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  • 1
    Language: English
    In: Soil Biology and Biochemistry, 2011, Vol.43(8), pp.1738-1741
    Description: Understanding the turnover of organic matter (OM) in soils necessitates information on biological stability and ecological functions. For easy characterization of slowly cycling OM, treatments using oxidants such as sodium hypochlorite (NaOCl) have been applied. The rationale for that approach is, however, questionable and concerns exist to which extent abiotic oxidation can mimic biological mineralization. Here we compare biological mineralization of mineral-bound OM to its resistance to chemical oxidation by 6 mass% NaOCl. Water-extractable OM, sorbed to goethite, vermiculite, and pyrophyllite at pH 4.0 and in different background electrolytes (CaCl , NaCl, NaCl–NaH PO ) to favor or exclude certain binding mechanisms, was subsequently subjected to NaOCl treatment (pH 7, either for 18 or 6 × 6 h). Irrespective of mineral surface properties and mechanisms involved in OM sorption, NaOCl removed a constant portion of the sorbed OC. More OC survived when bound to goethite than to vermiculite, thus confirming previous results on the increase of oxidation-resistant OC with increasing Fe and Al (hydr)oxide contents in different soils. Mineralizable OC (within 90 days) was much smaller than the NaOCl-removable OC and both fractions were negatively correlated (  = 0.90 for the 18 h treatment;  = 0.86 for the 6 × 6 h treatment), suggesting that chemically oxidizable OM does not represent the portion of sorbed OM available to biological consumption. ► Organic matter resistant to wet oxidation has been considered a biologically stable fraction. ► The OC fraction in mineral−organic associations oxidizable by sodium hypochlorite was inversely related to the mineralizable OC fraction. ► Organic matter resistant to chemical oxidation cannot be used as proxy for biologically stable OM.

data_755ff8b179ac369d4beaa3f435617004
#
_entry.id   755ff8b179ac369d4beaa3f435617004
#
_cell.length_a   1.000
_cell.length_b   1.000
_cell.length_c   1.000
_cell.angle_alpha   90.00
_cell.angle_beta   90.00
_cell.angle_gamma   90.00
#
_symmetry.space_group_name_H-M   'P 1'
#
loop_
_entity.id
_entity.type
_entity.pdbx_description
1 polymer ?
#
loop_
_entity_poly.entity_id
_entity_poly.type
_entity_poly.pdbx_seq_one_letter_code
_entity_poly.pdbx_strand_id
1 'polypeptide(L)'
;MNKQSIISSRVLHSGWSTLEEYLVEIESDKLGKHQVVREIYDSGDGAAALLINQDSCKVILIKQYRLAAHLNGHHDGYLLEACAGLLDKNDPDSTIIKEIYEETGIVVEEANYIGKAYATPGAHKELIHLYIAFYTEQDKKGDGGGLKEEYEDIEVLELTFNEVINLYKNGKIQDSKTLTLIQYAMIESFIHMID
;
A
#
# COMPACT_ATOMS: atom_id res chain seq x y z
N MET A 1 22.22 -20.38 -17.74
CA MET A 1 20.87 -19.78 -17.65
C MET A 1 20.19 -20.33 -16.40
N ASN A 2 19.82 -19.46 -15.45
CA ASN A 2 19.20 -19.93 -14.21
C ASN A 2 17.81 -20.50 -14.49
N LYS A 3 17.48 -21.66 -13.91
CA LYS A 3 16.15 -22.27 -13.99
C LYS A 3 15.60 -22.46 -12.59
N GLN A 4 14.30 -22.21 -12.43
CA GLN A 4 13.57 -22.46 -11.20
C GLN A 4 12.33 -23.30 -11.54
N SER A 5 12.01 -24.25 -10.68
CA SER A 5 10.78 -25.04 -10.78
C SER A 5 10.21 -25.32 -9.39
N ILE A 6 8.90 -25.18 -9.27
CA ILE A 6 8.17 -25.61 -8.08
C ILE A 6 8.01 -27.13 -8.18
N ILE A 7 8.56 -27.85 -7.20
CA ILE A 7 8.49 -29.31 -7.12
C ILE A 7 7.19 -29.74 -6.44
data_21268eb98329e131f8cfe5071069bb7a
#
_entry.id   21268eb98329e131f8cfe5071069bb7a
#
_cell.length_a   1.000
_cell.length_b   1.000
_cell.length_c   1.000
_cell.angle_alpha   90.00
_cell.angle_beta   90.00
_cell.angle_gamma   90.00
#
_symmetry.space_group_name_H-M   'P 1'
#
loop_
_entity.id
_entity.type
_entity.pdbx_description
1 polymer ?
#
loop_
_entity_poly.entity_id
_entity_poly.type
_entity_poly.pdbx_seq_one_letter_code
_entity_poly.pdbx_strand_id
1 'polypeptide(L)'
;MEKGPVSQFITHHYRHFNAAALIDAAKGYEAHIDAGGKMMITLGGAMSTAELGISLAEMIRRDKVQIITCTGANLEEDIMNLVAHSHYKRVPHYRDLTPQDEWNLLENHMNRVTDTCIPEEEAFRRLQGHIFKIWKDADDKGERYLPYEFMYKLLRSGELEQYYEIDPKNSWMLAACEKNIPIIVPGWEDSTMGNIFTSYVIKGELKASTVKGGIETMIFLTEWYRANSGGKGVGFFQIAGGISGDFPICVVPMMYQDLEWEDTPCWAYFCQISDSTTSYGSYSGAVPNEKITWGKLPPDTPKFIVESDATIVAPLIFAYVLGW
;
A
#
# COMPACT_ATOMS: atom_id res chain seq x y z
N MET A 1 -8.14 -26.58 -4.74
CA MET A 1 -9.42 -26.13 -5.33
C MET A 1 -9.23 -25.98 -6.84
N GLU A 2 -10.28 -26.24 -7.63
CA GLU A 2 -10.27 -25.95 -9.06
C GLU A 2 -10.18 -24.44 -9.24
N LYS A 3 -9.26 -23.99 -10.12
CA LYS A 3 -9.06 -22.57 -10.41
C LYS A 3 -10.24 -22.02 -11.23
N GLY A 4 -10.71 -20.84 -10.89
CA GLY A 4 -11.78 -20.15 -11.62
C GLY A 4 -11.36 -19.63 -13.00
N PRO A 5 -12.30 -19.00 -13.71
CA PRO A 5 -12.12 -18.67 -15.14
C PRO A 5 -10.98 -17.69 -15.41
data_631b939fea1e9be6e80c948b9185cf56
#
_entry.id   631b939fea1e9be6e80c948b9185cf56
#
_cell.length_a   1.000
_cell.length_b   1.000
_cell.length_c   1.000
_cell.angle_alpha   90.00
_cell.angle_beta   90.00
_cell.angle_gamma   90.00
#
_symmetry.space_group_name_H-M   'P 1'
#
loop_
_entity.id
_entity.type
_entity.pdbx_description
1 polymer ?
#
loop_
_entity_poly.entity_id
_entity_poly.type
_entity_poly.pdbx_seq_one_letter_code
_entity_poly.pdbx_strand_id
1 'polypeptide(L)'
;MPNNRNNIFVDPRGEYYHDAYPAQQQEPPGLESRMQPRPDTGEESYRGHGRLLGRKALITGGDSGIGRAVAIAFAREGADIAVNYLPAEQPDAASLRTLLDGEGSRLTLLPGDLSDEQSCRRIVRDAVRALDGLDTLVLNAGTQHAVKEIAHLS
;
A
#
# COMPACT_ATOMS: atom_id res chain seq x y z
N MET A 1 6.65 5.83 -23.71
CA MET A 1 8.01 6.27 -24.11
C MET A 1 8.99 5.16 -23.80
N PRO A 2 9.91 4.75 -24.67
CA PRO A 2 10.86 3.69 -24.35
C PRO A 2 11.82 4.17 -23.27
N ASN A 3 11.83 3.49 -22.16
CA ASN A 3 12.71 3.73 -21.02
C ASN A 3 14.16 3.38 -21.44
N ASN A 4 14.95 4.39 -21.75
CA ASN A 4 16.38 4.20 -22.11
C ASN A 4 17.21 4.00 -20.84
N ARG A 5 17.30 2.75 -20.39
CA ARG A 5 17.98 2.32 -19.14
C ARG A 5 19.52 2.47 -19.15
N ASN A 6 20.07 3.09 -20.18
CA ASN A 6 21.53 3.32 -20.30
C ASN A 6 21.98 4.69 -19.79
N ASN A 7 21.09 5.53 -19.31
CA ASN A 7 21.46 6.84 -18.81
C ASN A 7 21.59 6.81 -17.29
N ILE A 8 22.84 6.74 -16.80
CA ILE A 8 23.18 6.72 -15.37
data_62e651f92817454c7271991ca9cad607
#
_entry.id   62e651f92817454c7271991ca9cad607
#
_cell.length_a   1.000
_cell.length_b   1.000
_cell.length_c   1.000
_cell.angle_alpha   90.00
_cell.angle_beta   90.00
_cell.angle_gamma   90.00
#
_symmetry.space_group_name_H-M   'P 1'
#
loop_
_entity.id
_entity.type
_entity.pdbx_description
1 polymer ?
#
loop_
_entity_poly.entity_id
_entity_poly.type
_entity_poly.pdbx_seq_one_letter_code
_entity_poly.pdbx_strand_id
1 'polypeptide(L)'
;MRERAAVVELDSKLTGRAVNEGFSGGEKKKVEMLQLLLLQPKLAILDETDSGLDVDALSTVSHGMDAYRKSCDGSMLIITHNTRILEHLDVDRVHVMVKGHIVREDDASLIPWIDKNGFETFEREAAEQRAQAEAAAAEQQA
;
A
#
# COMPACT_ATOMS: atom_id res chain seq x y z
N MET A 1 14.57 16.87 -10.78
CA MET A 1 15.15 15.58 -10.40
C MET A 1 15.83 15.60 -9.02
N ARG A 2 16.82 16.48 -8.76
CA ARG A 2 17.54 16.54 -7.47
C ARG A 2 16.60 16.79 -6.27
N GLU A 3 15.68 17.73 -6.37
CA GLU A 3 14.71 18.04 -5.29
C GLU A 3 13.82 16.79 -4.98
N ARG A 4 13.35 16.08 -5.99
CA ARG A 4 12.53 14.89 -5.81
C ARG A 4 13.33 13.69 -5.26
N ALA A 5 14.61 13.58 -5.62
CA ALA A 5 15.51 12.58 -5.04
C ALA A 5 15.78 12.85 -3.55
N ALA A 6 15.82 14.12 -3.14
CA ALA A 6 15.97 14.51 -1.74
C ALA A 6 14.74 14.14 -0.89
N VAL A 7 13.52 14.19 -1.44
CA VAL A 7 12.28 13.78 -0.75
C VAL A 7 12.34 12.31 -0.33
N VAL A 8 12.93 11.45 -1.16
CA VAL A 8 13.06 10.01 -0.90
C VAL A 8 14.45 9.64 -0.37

Keywords: Sodium Hypochlorite ; Naocl ; Wet Oxidation ; Organic Matter ; Stabilization ; Passive Organic Matter Pool ; Stable Organic Matter ; Agriculture ; Chemistry
    ISSN: 0038-0717
    E-ISSN: 1879-3428
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  • 2
    Language: English
    In: Soil Biology and Biochemistry, September 2012, Vol.52, pp.29-32
    Description: Dissolved organic matter has been recognized as mobile, thus crucial to translocation of metals, pollutants but also of nutrients in soil. We present a conceptual model of the vertical movement of dissolved organic matter with soil water, which deviates from the view of a chromatographic stripping along the flow path. It assumes temporal immobilization (sorptive or by co-precipitation), followed by microbial processing, and re-release (by desorption or dissolution) into soil water of altered compounds. The proposed scheme explains well depth trends in age and composition of dissolved organic matter as well as of solid-phase organic matter in soil. It resolves the paradox of soil organic matter being oldest in the youngest part of the soil profile – the deep mineral subsoil. ► Improved conceptual model of DOM movement in soil. ► Physico-chemical immobilization by sorption and/or co-precipitation. ► Microbial processing of sorbed/co-precipitated matter, subsequent re-release (desorption/dissolution) of altered compounds. ► DOM mirrors soil organic matter. ► Model explains changes in soil organic matter properties with depth.
    Keywords: Adsorption ; Conceptual Model ; Co-Precipitation ; Dissolved Organic Matter ; Microbial Processing ; Soil Organic Matter ; Agriculture ; Chemistry
    ISSN: 0038-0717
    E-ISSN: 1879-3428
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  • 3
    In: PLoS ONE, 2014, Vol.9(2)